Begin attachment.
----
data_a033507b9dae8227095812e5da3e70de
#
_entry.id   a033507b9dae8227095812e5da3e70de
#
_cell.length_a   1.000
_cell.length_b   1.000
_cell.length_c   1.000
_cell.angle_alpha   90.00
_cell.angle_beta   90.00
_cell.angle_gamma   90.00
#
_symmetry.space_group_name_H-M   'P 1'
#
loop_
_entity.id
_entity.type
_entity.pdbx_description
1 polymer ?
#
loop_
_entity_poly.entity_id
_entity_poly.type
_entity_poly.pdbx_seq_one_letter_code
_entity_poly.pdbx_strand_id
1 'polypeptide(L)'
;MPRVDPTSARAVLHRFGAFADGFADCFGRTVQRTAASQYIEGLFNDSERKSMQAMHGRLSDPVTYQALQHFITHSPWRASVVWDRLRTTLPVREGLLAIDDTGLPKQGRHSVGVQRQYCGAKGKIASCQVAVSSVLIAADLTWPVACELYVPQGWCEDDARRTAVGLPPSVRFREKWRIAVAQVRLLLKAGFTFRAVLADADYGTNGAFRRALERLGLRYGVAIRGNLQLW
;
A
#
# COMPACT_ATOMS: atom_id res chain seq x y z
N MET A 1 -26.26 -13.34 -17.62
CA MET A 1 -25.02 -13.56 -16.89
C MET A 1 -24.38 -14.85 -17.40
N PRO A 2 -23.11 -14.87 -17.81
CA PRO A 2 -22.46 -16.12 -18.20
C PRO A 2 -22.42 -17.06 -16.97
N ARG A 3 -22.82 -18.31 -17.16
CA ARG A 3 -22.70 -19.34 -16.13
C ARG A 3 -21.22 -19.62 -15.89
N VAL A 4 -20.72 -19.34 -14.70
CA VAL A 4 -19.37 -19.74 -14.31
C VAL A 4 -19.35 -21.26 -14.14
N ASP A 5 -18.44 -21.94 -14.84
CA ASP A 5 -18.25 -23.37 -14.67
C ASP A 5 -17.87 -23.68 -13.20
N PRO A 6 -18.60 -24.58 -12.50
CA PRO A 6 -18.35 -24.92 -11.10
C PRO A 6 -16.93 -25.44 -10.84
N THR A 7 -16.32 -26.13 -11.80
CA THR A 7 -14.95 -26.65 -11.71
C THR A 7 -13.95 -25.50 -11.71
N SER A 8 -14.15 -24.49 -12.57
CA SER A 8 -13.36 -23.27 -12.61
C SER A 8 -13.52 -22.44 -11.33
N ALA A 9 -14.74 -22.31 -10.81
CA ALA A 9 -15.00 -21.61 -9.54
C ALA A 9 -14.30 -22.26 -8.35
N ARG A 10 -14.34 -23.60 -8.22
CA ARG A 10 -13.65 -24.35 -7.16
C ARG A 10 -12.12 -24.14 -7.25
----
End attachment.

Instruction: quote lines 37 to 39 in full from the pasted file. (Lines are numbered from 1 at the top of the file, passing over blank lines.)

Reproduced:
N ARG A 3 -22.82 -18.31 -17.16
CA ARG A 3 -22.70 -19.34 -16.13
C ARG A 3 -21.22 -19.62 -15.89